This protocol is designed for a single specific patient. It uses busulfan as a conditioning
agent in a second stem cell transplant procedure for a patient with chronic granulomatous
disease (CGD), a disorder in which a certain type of white cells, called myeloid cells, do
not function properly. This causes increased risk of serious bacterial and fungal infections
that can lead to organ dysfunction, such as kidney disease, as well as formation of
granulomas-non-cancerous masses that can cause obstructions in the esophagus, stomach, and
intestines, and block urine flow from the kidneys and bladder.). The child in this study has
previously undergone a stem cell transplant to treat CGD, and, as a result, he is now
producing normal lymphocytes (another type of white cell). However, the myeloid cells from
the donor did not engraft successfully, and the patient is still producing his own defective
myeloid cells. In this study, the child will undergo a second stem cell transplant in
combination with busulfan, a drug that targets myeloid cells, killing them to make way for
healthy, donated myeloid cells.
Treatment includes the following procedures:
- Medical evaluation to confirm that the patient is healthy enough to undergo the
- Treatment with busulfan, injected through the patient's central venous line
- Stem cell transplantation through the central venous line
- Blood tests on days 25, 56, and 91 after the transplant to assess how many cells are of
- Bone marrow aspiration on day 100, and then at 12, 24, and 36 months to assess how many
cells are of donor origin
- Pulmonary function (breathing) test at 12 and 24 months
- Physical examination and blood tests, weekly or twice weekly for the first 2 to 3
months and at 4, 6, 12, 18, 24, 36, 48, and 60 months after transplant
- Treatment for graft-versus-host disease (GVHD), if this complication develops. GVHD is
the attack of lymphocytes from the donor against the patient's own cells. This is good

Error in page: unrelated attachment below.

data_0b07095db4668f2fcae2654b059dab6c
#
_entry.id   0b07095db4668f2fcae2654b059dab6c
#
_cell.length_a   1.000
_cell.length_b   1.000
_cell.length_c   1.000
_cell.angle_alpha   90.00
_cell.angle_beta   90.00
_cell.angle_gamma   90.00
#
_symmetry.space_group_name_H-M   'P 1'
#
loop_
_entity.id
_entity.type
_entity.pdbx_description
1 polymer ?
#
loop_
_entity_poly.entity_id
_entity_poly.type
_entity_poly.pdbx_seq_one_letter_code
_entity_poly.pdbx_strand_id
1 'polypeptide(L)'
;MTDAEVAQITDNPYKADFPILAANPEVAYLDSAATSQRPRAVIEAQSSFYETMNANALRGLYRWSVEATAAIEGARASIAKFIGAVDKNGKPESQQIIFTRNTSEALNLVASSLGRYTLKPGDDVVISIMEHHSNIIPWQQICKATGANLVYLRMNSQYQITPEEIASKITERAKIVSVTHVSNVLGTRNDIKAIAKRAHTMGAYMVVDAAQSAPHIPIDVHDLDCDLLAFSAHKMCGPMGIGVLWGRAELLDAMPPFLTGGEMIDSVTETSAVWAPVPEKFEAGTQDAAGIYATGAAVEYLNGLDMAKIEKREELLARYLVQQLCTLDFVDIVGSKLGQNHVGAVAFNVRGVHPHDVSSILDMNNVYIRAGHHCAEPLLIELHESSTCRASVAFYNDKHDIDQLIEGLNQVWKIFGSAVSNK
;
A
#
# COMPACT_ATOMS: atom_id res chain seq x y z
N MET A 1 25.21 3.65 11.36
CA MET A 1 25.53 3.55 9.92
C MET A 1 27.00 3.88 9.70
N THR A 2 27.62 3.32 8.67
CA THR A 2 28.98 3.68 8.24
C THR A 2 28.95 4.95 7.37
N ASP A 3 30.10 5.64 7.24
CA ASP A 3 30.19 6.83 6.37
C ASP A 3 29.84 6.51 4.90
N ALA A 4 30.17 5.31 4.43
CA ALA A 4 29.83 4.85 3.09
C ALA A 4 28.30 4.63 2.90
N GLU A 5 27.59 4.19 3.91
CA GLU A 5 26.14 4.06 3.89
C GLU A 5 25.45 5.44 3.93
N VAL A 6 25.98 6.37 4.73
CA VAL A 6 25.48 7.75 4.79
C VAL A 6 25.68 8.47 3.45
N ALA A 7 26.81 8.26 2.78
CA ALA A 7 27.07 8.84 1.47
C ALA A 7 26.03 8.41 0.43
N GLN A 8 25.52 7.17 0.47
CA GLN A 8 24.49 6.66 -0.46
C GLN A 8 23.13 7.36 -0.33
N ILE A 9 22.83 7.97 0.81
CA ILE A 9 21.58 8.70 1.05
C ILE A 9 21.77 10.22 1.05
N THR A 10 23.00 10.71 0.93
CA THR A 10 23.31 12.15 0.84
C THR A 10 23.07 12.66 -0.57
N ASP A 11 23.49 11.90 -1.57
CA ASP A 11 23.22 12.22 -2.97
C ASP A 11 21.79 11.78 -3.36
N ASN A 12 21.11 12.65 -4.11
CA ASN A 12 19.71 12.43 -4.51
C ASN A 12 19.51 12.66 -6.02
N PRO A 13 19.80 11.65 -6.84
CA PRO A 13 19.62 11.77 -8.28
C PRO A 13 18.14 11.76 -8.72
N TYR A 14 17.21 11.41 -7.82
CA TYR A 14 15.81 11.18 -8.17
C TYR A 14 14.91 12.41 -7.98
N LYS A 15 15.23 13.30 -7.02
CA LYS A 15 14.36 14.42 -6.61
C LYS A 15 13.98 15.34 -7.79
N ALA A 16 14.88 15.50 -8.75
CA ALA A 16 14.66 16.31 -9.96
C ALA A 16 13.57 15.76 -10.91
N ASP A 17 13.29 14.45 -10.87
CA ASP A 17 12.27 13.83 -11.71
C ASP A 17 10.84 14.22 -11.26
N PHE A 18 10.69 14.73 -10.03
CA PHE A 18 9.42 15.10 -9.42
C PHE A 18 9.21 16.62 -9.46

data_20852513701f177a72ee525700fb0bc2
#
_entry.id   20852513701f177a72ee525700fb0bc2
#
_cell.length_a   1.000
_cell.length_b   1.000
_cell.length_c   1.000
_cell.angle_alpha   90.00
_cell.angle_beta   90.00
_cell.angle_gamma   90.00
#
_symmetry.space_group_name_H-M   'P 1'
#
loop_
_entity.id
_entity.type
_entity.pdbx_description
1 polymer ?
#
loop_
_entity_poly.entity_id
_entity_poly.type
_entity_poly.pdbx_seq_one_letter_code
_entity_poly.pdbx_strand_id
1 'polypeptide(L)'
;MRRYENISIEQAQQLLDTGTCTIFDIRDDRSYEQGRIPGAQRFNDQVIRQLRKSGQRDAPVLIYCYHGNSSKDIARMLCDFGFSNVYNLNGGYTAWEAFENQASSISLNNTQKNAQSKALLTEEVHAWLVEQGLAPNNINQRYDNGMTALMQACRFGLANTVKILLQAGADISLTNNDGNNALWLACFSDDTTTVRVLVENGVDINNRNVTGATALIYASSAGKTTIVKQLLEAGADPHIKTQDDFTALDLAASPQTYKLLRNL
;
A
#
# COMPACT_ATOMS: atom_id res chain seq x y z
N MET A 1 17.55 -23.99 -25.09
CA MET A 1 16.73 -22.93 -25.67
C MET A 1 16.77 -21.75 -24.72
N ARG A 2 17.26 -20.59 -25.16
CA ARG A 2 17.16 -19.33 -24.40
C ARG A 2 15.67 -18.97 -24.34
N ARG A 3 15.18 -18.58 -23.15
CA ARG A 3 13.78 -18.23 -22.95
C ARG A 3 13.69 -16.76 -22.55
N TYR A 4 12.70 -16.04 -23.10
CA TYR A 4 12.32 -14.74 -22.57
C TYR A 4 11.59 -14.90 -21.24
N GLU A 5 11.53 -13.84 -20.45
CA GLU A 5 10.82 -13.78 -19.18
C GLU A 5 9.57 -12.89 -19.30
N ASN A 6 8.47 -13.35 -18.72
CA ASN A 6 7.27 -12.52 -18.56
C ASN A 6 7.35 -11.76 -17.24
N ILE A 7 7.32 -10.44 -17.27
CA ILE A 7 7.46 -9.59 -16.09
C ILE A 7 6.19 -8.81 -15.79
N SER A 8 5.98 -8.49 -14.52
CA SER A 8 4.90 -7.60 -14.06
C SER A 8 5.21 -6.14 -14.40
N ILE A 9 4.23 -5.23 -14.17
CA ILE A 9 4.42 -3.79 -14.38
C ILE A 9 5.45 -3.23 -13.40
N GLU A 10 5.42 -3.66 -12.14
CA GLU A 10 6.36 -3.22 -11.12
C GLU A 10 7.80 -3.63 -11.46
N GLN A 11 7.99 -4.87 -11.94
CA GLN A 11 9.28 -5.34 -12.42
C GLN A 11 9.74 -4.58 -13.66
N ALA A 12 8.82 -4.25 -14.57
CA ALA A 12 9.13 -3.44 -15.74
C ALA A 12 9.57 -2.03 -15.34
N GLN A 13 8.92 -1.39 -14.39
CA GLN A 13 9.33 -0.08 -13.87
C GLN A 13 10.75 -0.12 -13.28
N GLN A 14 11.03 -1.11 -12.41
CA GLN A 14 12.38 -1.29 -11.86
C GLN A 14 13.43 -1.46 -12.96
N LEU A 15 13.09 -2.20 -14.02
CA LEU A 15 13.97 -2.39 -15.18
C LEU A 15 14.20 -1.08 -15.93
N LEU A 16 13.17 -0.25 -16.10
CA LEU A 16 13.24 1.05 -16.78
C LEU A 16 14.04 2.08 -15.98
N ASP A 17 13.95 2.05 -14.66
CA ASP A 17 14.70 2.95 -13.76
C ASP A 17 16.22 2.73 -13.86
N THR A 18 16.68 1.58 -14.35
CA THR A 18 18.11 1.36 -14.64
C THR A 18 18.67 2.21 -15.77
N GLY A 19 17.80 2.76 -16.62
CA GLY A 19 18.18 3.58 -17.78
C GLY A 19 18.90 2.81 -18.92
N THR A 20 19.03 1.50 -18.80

if it is against abnormal cells, but bad if serious damage occurs to the patient's
vital organs. GVHD is treated with steroids and cyclosporine, and possibly other drugs
This is a single patient study using intravenous busulfan as a conditioning agent for a
second allogeneic stem cell transplant in order to increase myeloid engraftment in a
previously transplanted recipient with chronic granulomatous disease (CGD).
CGD is an inherited disorder of neutrophil function leading to increased risk of infections
from both common and rare microorganisms, including fungi. Although these infections can
often be prevented or successfully treated, there are long-term sequelae including organ
dysfunction as a result of both the infections and the treatment. For example, many of the
anti-fungal agents cause renal impairment and can even lead to kidney failure requiring
dialysis. In addition, the abnormal functioning of the neutrophils leads to the development
of granulomas, which can cause obstruction of various organs, in particular within the
gastrointestinal and urogenital systems with sometimes serious sequelae. As a result the
life expectancy of patients with CGD is significantly limited with no patients documented
reaching the age of 50 and a 2 percent mortality rate per year of life.
Currently, the only available cure of CGD is bone marrow transplantation; however given its
own inherent associated morbidities and mortality, as well as the necessity for a matched
(related) donor, this has not been offered to all patients. More recently attempts to reduce
the toxicities of this potentially curative treatment have lead to the development of
non-myeloablative regimens, which as a result, can lead to partial engraftment of the donor
cells into the recipient, a situation referred to as mixed chimerism. In order to achieve an
adequate number of normal neutrophils for clinical benefit, the level of donor chimerism
needs to be at least 5 percent in the myeloid lineage. One of the patients treated on a
previous protocol with a novel nonmyeloablative conditioning regimen, has had 100 percent
engraftment of his lymphoid cells, but less than 1percent engraftment of his myeloid
lineage. As a result, he continues to experience the problems associated with CGD, but has
had no problems of graft versus host disease (GVHD). In order to improve his myeloid
engraftment, while taking advantage of the presence of his 100 percent lymphoid chimerism,
we propose to treat him with moderate dose busulfan and a purified stem cell product from
the original donor as a second transplant. With this study, the goal will be to improve this
patient's myeloid engraftment so as to ostensibly cure him of his CGD.
- RECIPIENT INCLUSION/EXCLUSION CRITERIA:
- The recipient fulfills by study design the inclusion criteria
- The patient however, would be considered ineligible for the study only If his donor
is unable to participate.
DONOR EXCLUSION CRITERIA:
- Pregnant or lactating.
- Donor unfit to receive G-CSF and undergo apheresis. (Uncontrolled hypertension,
history of congestive heart failure or unstable angina, thrombocytopenia).
- HIV positive.